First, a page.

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Protectionism Barriers to Trade

Protectionism - Import Controls



Trade disputes between countries happen because
one or more parties either believes that trade is being
conducted unfairly, on an uneven playing field, or
because they believe that there is an economic or
strategic justification for some form of import control.

Protectionism represents any attempt to impose
restrictions on trade in goods and services. The aim
is to cushion domestic businesses and industries
from overseas competition.
1. Tariffs- a tax that raises the price of imported
products and causes a contraction in
domestic demand and an expansion in domestic supply for example, the average import tariff on
goods entering the Russian economy is 10%, although there will be higher rates for a number of
products
2. Quotas - quantitative limits on the level of imports allowed.
3. Voluntary Export Restraint Arrangements where two countries make an agreement to limit the
volume of their exports to one another over an agreed period of time.
4. Intellectual property laws (patents and copyrights)
5. Technical barriers to trade including product labeling rules and stringent sanitary rules, food safety
and environmental standards. These increase product compliance costs and impose monitoring
costs on export agencies in many countries. Huge scale vertically integrated transnational
businesses can cope with these non-tariff barriers but many of the least developed countries do not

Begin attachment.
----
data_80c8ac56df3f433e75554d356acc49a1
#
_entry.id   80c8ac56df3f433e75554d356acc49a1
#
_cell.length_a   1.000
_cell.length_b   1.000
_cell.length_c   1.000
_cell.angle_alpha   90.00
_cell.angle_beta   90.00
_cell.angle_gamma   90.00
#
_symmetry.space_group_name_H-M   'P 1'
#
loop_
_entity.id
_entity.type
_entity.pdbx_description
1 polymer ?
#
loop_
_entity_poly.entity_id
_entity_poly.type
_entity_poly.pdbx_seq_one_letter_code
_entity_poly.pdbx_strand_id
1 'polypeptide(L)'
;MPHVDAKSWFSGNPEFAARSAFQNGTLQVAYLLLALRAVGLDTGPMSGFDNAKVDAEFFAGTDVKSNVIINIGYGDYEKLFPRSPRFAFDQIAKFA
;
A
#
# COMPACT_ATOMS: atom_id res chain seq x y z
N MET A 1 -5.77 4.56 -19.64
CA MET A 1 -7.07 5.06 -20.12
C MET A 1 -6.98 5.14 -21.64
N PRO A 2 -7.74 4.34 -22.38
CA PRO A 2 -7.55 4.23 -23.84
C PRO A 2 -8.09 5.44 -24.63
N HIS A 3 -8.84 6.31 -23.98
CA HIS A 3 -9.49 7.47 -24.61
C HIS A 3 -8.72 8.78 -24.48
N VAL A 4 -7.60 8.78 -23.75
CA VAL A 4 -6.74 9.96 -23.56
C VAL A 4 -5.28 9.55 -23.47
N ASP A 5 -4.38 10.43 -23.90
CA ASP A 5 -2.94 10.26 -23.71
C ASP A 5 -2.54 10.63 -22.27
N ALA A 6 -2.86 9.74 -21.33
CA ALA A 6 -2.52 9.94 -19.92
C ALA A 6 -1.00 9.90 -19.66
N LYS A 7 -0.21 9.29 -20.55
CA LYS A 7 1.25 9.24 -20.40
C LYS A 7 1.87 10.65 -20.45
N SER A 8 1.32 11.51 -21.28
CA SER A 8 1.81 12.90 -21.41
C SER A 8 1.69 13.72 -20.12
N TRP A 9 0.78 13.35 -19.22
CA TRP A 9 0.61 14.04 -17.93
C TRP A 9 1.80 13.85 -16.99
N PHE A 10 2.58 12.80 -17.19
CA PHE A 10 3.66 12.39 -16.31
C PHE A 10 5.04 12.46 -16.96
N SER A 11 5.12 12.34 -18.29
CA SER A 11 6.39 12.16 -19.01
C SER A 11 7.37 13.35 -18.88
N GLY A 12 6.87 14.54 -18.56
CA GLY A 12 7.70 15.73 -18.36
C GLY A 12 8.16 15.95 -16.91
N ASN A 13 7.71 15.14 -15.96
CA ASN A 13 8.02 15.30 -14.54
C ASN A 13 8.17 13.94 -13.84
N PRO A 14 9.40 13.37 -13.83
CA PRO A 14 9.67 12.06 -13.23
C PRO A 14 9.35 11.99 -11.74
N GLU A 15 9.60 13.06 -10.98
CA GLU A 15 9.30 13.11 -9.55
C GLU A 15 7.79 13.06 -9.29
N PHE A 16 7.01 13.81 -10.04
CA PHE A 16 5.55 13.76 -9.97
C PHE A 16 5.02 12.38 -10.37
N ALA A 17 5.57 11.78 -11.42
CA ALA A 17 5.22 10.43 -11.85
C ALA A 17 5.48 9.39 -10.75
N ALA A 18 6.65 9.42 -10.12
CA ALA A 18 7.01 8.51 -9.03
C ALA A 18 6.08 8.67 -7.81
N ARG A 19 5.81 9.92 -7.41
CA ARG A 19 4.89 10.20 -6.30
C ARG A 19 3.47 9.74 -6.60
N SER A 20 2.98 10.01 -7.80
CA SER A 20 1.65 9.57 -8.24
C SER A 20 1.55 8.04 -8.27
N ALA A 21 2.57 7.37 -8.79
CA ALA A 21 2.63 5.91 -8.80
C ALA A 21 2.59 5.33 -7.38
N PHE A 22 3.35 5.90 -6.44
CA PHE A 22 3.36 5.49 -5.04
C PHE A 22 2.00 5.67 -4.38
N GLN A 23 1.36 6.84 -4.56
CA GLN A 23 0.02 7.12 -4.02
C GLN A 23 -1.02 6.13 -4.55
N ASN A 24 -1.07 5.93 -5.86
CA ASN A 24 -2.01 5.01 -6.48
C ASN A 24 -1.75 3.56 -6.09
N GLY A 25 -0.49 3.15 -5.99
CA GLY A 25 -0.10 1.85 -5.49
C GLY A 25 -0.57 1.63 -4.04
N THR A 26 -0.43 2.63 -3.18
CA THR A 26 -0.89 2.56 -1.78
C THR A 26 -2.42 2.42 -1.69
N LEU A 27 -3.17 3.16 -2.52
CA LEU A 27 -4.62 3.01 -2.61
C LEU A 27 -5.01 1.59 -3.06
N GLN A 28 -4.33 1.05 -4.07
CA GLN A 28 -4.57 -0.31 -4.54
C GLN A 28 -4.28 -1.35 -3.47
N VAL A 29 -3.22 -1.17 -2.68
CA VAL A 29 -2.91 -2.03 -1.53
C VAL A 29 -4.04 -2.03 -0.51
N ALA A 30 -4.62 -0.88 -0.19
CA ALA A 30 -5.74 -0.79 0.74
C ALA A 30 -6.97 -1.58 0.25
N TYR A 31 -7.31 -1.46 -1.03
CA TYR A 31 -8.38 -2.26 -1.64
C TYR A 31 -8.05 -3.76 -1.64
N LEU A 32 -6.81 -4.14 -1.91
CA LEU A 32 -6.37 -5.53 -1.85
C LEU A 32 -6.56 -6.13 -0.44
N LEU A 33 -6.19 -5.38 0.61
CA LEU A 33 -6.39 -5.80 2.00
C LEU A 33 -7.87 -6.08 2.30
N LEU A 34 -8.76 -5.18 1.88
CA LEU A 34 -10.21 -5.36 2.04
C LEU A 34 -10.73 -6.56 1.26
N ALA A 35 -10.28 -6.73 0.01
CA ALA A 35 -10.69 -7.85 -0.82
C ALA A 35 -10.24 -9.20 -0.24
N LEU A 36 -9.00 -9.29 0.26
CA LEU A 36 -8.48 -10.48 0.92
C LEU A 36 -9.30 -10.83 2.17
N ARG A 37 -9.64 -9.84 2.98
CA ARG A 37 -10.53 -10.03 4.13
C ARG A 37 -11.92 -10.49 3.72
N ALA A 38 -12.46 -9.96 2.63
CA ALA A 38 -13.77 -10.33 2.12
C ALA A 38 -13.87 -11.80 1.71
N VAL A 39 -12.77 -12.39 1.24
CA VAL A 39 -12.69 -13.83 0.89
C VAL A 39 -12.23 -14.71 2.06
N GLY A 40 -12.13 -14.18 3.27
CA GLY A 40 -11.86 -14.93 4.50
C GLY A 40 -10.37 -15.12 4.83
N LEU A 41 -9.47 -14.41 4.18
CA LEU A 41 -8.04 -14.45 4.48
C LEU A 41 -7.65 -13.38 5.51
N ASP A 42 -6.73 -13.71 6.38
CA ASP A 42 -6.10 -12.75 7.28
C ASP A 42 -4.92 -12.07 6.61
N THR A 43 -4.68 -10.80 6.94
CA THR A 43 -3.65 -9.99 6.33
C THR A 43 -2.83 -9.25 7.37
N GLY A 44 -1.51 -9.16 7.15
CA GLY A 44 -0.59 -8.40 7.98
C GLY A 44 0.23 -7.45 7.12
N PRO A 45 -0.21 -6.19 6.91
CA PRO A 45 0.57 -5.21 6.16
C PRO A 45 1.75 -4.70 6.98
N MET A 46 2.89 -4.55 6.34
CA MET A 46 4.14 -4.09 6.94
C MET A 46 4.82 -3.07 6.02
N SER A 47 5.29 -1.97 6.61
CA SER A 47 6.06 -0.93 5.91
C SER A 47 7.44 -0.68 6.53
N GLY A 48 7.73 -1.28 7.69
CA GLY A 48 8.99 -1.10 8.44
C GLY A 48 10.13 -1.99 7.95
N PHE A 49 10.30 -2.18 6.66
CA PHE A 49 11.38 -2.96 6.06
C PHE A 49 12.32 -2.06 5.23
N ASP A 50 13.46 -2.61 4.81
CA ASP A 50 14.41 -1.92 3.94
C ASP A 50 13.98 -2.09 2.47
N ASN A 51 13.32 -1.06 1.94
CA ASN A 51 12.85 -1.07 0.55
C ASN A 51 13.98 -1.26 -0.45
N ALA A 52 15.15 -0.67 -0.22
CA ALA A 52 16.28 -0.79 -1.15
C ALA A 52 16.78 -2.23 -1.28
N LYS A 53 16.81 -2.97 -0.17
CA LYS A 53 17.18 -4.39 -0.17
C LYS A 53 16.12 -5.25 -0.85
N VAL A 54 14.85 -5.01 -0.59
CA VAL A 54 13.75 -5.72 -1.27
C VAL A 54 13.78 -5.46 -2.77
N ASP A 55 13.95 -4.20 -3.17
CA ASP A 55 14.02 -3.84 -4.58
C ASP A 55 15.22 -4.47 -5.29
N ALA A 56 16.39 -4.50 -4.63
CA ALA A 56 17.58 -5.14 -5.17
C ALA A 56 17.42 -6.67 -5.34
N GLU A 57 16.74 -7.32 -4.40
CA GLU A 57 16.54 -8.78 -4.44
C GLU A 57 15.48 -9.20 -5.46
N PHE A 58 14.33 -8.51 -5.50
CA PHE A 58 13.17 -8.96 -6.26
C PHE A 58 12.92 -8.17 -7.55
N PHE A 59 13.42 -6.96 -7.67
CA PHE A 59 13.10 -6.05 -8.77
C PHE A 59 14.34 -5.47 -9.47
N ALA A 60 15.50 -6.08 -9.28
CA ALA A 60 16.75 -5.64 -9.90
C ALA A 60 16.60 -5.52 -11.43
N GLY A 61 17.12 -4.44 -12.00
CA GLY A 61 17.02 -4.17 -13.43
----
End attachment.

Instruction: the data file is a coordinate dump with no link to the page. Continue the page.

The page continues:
have the some technical sophistication to overcome these barriers.
6. Preferential state procurement policies where a government favour local/domestic producers
when finalizing contracts for state spending e.g. infrastructure projects
7. Export subsidies - a payment to encourage domestic production by lowering their costs. Soft loans
can be used to fund the dumping of products in overseas markets. Well known subsidies include
Common Agricultural Policy in the EU, or cotton subsidies for US farmers and farm subsidies
introduced by countries such as Russia. In 2012, the USA government imposed tariffs of up to 4.73
per cent on Chinese manufacturers of solar panel cells, judging that they benefited from unfair export
subsidies after a review that split the US solar industry.
8. Domestic subsidies government financial help (state aid) for domestic businesses facing financial
problems e.g. subsidies for car manufacturers or loss-making airlines.
9. Import licensing - governments grants importers the license to import goods.
10. Exchange controls - limiting the foreign exchange that can move between countries.